Tequila

Crafted only from the blue weber agave plant, Tequila is an iconic spirit from Mexico. It ranges from grassy-tasting blancos to rich, woody añejos, and the spirit is most famous for its use in cocktails like the Margarita, Tequila Sunrise and Batanga.
Three tall shot glasses with salt on the rim and a lime wedge on top filled with tequila on a white surface with a transparent bottle of tequila in front of a light blue wall.

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Tequila Guide – What to Know Before You Shop Tequila Brands Online

Tequila is loved in many ways by many people. Whether you drink it plain, with salt and lime, in a fun drink, or at parties, it’s a drink that fits many occasions.

Tequila is more than just the backbone of that college regret or the leading actor in your Friday night margarita. Let’s strip away the stereotypes because this Mexican gem has stories and nuances that most drinkers might overlook. In this article, we’ll take a clear-eyed (and slightly quirky) look at this famed spirit, examining its roots, the art behind its creation, and why Tequila deserves a spot in your liquor cabinet despite its sometimes rowdy reputation.

What is Tequila?

Tequila is a distilled alcoholic beverage made from the blue agave plant, primarily in the area surrounding the city of Tequila in Mexico’s Jalisco region. It is aged in wooden barrels, giving the drink different flavors and characteristics. Tequila comes in various types, each offering a unique taste experience.

Two shots of tequila on a wooden board with lime wedges and salt.

Different types of Tequila

Here are some of the most common types:

White Tequila (Blanco or Silver)

Distillers bottle this Tequila right after the distillation process or age it for a very short period in stainless steel tanks. As a result, it has a clear appearance. White Tequila has an agave flavor, making it a popular choice for cocktails like Margaritas and Tequila Sunrise.

Gold Tequila (Joven or Oro)

This type blends white Tequila with aged tequilas or caramel coloring and sugar-based syrups. It has a golden hue and a sweeter taste than Blanco. Gold Tequila is used in mixed drinks.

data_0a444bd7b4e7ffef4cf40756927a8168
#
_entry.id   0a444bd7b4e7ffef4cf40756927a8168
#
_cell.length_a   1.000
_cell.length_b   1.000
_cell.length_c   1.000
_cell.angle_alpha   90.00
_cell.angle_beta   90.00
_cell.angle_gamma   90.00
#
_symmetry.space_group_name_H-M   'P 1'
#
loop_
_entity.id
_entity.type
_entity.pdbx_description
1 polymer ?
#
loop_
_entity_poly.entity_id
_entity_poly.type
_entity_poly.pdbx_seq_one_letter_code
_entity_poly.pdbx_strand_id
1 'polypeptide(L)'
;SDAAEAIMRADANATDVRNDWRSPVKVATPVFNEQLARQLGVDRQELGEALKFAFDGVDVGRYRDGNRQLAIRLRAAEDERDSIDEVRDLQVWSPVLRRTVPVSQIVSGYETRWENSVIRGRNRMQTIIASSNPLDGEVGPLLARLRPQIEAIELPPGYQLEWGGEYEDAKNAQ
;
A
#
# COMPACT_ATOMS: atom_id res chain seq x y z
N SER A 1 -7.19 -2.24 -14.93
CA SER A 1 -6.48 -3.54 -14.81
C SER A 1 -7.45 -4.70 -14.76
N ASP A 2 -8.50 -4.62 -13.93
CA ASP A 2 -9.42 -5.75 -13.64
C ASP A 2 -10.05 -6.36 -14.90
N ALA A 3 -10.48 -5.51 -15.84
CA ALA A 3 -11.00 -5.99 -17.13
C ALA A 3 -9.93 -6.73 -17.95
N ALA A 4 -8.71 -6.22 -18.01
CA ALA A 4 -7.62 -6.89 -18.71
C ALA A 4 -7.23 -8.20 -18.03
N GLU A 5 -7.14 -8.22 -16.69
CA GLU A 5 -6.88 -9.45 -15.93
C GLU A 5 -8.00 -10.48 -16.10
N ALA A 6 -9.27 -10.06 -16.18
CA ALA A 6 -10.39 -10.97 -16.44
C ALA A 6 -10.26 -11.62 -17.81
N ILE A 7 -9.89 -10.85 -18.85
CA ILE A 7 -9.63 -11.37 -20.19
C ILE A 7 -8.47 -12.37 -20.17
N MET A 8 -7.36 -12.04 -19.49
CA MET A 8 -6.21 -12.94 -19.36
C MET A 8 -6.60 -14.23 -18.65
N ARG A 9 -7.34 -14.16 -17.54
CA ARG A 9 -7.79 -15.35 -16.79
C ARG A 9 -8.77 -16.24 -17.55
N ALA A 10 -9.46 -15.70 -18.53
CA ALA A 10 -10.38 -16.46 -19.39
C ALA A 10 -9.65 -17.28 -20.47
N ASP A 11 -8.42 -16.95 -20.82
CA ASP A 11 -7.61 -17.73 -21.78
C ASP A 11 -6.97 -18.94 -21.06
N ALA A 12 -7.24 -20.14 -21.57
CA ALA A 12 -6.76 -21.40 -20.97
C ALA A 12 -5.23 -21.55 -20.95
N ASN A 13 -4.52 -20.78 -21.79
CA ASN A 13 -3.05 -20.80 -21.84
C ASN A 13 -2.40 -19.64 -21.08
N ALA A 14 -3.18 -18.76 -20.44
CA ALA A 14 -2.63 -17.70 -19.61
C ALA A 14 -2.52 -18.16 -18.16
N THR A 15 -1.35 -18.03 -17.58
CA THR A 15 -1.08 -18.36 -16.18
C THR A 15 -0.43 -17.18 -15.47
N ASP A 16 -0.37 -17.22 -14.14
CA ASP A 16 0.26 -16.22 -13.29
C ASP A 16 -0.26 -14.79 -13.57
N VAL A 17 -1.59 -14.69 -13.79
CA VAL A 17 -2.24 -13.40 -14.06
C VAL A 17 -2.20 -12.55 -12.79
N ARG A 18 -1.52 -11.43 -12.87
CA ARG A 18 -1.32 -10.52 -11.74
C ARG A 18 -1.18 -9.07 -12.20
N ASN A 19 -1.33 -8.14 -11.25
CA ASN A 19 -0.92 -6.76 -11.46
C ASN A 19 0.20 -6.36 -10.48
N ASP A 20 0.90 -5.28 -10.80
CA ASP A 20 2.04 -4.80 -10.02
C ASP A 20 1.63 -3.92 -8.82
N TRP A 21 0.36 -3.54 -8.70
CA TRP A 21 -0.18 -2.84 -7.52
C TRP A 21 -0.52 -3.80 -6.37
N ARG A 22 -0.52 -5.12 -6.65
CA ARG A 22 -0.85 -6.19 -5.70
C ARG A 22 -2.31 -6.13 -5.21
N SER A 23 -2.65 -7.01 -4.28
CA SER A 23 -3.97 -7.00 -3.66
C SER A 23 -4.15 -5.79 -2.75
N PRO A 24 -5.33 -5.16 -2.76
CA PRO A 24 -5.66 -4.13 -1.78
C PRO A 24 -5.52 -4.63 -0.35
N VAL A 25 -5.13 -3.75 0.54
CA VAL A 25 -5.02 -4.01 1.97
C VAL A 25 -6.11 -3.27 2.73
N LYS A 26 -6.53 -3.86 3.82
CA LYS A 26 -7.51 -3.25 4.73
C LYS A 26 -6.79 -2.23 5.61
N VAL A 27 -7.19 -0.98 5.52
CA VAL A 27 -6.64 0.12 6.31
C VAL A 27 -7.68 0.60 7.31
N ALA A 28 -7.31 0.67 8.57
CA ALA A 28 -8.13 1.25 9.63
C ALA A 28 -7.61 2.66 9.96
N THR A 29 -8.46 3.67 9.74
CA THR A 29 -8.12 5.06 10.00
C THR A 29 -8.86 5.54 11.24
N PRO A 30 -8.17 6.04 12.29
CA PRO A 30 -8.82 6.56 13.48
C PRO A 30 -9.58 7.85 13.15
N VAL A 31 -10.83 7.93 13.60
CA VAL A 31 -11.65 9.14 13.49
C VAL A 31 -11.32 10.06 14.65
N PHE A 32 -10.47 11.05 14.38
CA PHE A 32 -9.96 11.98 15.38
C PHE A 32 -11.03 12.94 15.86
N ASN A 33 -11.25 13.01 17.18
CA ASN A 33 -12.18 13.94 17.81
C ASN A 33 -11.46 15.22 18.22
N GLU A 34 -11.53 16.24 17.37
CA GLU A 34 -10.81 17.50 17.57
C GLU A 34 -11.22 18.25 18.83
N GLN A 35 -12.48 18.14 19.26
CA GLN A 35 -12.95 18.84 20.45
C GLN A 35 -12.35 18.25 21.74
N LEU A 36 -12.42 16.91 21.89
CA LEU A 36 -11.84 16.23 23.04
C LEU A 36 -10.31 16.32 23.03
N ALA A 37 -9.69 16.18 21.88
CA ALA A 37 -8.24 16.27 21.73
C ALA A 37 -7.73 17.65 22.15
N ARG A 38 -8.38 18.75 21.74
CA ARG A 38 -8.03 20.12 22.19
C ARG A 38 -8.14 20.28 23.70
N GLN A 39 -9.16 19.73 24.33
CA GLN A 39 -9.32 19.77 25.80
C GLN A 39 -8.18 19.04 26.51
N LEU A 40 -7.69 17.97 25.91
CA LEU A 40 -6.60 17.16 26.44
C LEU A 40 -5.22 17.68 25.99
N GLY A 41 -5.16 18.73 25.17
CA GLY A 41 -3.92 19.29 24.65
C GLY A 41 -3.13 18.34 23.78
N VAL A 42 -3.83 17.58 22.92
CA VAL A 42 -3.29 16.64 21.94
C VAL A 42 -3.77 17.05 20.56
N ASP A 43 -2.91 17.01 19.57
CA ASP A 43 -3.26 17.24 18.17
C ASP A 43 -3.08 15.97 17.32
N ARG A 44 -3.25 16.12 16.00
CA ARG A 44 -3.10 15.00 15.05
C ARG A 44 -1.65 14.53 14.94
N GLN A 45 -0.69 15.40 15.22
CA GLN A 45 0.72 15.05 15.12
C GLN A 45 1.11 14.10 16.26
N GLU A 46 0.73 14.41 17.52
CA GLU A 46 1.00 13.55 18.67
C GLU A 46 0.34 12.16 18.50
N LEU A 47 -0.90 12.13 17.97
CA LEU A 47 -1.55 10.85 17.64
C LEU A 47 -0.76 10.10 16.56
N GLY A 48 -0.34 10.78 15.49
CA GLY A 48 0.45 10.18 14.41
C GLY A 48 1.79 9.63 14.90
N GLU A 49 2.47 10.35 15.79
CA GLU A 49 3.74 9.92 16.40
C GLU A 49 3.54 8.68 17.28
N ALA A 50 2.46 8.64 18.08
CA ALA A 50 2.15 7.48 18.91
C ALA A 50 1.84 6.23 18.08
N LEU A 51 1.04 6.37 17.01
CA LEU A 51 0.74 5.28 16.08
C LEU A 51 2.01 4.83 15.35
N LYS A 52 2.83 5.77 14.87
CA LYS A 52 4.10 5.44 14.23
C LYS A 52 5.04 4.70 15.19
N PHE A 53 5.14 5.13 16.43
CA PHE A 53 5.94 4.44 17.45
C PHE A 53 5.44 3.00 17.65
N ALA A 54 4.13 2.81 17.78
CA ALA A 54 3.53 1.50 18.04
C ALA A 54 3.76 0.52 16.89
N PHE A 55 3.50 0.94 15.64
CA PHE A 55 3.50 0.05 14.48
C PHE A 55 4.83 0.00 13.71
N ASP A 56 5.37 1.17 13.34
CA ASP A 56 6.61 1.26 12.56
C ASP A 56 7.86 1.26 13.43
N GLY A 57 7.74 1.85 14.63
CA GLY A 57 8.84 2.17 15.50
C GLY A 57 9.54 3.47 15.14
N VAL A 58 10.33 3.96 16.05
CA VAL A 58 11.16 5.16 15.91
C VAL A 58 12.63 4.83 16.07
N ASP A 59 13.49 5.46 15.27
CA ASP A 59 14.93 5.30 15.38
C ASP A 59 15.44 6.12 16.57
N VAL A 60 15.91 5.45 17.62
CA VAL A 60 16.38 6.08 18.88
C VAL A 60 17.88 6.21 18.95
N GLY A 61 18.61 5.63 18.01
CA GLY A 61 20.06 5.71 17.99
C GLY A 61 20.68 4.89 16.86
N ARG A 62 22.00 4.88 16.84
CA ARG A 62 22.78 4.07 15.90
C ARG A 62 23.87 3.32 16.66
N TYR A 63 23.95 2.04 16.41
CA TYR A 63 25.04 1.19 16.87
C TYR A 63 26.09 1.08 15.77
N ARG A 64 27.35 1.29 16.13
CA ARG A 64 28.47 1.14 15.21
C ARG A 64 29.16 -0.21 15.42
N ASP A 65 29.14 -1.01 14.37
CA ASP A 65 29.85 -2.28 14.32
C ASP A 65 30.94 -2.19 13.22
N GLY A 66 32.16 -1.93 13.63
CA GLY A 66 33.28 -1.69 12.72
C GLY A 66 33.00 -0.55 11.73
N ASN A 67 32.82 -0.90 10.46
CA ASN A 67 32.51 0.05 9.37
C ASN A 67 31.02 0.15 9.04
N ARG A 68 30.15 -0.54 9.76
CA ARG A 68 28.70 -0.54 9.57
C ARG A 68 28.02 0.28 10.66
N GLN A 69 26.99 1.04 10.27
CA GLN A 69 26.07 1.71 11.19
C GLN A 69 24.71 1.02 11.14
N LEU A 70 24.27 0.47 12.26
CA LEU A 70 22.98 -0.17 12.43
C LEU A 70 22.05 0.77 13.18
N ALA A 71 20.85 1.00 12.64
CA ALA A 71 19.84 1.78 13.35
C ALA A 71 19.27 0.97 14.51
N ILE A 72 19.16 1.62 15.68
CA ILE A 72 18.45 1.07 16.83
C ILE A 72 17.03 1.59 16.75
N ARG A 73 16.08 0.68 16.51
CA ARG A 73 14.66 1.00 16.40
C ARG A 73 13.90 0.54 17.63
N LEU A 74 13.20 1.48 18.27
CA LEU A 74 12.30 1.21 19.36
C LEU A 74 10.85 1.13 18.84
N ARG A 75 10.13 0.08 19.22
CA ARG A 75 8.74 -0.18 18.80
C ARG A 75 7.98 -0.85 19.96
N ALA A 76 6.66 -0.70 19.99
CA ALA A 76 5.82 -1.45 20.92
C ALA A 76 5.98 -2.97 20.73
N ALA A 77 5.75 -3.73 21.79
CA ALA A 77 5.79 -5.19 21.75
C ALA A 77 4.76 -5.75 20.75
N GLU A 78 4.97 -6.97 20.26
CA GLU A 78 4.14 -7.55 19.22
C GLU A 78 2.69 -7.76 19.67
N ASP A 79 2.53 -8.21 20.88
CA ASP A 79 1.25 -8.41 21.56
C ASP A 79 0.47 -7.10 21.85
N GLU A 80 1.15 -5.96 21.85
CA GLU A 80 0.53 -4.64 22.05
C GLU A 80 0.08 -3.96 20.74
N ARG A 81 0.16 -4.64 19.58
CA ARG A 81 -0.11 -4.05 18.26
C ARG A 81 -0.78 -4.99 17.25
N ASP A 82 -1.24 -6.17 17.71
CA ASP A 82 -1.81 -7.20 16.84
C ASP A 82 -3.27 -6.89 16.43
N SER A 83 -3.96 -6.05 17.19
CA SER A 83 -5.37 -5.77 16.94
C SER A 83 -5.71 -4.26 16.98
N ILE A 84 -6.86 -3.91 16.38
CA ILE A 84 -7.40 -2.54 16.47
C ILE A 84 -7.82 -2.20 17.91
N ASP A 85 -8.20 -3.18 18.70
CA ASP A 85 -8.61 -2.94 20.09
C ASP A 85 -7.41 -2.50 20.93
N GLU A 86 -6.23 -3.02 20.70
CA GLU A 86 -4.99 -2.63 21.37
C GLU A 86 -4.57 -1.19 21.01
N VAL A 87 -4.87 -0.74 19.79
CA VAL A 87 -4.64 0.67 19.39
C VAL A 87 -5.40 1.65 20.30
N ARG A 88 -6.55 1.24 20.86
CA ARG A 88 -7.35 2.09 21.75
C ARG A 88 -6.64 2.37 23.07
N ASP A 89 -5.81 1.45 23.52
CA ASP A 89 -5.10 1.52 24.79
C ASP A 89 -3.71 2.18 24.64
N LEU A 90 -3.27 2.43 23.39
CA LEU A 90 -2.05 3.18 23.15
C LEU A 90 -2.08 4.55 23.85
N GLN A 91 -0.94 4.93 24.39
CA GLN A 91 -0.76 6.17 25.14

Reposado Tequila

Reposado means “rested.” This tequila ages in wooden barrels for two months to a year. This aging process gives a golden color and a smoother, more complex flavor profile with hints of wood, caramel, and spices. It’s suitable for sipping or in cocktails like Paloma.

Añejo Tequila

Añejo, or “aged,” Tequila undergoes a longer aging process, usually one to three years in oak barrels. As a result, it gets a darker color and richer flavors, often with notes of dried fruits, vanilla, and oak. Many prefer to taste Añejo Tequila neat to appreciate its depth and complexity.

Three tequila shots in a row with lime and salt, in front of a sunset over the water.

Extra Añejo Tequila

A relatively new category, Extra Añejo ages for more than three years. This extended aging gives it a deep amber color and intense flavors, making it a good choice for sipping.

Within the broad categories, further variations are based on the production process, content, and origin. Here’s a further breakdown:

100% Agave vs. Mixto:

  • 100% Agave Tequila: As its name suggests, this Tequila is made entirely from the blue agave plant. It offers a pure, authentic flavor and is often considered superior quality. The label will indicate “100% agave.”
  • Mixto: This Tequila contains less than 100% agave sugars, with the remainder typically being cane sugar. Mixtos can be less expensive and might not deliver the pure agave flavor that aficionados seek.

Highland vs. Lowland:

  • Highland Tequila (Los Altos): Produced in the highland regions of Jalisco, this Tequila often has a fruitier profile, with notes of red fruit, vanilla, and spice.
  • Lowland Tequila: Originating from the valley regions, it typically showcases a more herbaceous and earthy profile, with hints of agave, pepper, and green elements.

Single Estate: